- I hate how Christianity co-opts and exploits altruism to grow the religion itself and fill Church coffers. Some of the most compassionate and dedicated among us end up pouring their life energy into saving souls from an imaginary afterlife in hell rather than saving people from hellish conditions here on earth. In the same way, generosity gets diverted to fill offering plates rather than fill needs in the community at large.
- I hate the way that Christianity’s “Great Commission” can morph otherwise decent people into a zombie salesforce. At worst, members of this sales team are always on the make—seeking to infect others even if that means preying on children, faking friendship, exploiting tragedy, or taking advantage of the power differential between Westerners and people who are destitute and desperate.
- I hate the fact that Christianity’s obsession with controlling sex (which may have been adaptive in the Iron Age) has made the global transition to healthy sexuality and intentional parenthood all but impossible. Couple the spiritual glorification of virginityand unending pregnancy with the idea that God ordained that women must suffer for sex, and some Christians would rather ban abortions than prevent them. Many of the same people would force queer folk into lives of solitude and stigma rather than examine their own complicated yearnings, which cannot be explored because they are forbidden.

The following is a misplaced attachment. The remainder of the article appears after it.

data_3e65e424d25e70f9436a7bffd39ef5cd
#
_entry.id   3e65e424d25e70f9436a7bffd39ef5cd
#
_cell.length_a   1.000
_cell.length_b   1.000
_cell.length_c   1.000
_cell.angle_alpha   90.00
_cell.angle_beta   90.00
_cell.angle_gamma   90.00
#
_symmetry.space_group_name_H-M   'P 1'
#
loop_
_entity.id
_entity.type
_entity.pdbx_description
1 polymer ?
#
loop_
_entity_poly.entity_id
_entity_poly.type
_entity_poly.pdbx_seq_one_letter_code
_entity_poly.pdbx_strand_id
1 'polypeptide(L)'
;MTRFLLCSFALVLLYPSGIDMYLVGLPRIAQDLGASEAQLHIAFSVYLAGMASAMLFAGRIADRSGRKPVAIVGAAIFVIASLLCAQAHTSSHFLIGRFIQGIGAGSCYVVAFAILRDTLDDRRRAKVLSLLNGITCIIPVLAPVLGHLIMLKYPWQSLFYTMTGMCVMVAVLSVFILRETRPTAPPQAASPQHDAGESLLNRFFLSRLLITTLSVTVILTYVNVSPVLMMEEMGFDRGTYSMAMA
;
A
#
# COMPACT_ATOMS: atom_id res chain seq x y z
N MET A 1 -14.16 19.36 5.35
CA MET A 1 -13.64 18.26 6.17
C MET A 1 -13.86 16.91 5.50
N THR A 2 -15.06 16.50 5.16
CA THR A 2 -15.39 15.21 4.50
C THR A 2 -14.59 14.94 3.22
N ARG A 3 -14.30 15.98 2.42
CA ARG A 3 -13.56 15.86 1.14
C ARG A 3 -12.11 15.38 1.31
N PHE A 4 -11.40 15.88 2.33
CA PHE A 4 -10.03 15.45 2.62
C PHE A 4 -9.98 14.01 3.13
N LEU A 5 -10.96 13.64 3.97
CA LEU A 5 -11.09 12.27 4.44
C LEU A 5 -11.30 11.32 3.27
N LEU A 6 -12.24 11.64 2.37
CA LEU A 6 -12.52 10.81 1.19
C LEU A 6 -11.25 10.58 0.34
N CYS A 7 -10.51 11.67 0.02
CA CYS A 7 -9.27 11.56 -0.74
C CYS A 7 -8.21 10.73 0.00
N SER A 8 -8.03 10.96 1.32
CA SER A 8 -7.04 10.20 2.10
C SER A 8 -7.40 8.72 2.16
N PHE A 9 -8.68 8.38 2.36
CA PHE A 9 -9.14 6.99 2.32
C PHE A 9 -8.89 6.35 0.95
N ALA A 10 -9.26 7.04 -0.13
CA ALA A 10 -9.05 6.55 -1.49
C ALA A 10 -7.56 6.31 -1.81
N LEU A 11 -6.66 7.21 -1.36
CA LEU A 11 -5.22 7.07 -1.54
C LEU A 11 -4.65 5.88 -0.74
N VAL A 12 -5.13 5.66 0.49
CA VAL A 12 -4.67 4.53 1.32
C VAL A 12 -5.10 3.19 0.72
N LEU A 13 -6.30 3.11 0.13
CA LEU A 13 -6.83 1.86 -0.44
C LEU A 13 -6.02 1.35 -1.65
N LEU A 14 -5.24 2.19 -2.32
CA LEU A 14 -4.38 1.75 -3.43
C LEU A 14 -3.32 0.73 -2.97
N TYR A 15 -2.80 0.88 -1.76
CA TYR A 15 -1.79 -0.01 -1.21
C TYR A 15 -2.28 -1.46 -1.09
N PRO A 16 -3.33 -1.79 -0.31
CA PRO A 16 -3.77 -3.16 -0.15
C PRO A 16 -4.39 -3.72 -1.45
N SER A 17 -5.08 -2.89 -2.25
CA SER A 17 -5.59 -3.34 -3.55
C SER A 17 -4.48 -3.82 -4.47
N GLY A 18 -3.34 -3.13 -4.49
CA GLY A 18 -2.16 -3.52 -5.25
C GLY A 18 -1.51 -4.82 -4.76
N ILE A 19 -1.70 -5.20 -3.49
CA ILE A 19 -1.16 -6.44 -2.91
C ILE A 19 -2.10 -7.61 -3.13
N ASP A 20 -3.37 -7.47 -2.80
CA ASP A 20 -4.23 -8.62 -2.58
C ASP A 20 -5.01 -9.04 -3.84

- I hate the fact that Christianity’s pro-natalism, born of the command to self-propagate and outcompete other viral ideologies, has denied billions of people the knowledge and means to manage their fertility, causing untold misery and now threatening our planetary life support system with collapse.
- I hate how Christianity teaches people to lie, not only to others but to themselves. We all are vulnerable to confirmatory thinking but Christianity embraces this bias as a virtue rather than one of humanity’s great failings. Christians are exhorted to start with handed-down dogmas and then to look for any pattern of evidence that might support these a priori beliefs rather than ask the questions that could show them wrong. As education and scientific knowledge advance, the mind-numbing demands of “right belief” make adherents ever more susceptible to snake oil preachers and politicians who teach that reality is whatever we want to believe.
- I hate the fact that Christianity gives people a way to feel good without being good—that when what matters above all to God is belief, people can be judgmental, abusive and greedy or can prey on the poor or sell arms to dictators—and still feel good about themselves because they go to church on Sunday, are saved by the blood of the lamb. After all, “Christians aren’t perfect, just forgiven.”
- I deplore the fact that Christianity takes some of humanity’s most sacred concepts and turns them inside out. When certitude is a virtue, a mother can beat her child because she loves him, a father can reject his gay son out of kindness, or compassion can mean offering a poor person a religious tract rather than a hand up. Christian Humility becomes a trademark cosmetic layered over the hubris necessary to believe one’s own thoughts are the Voice of God.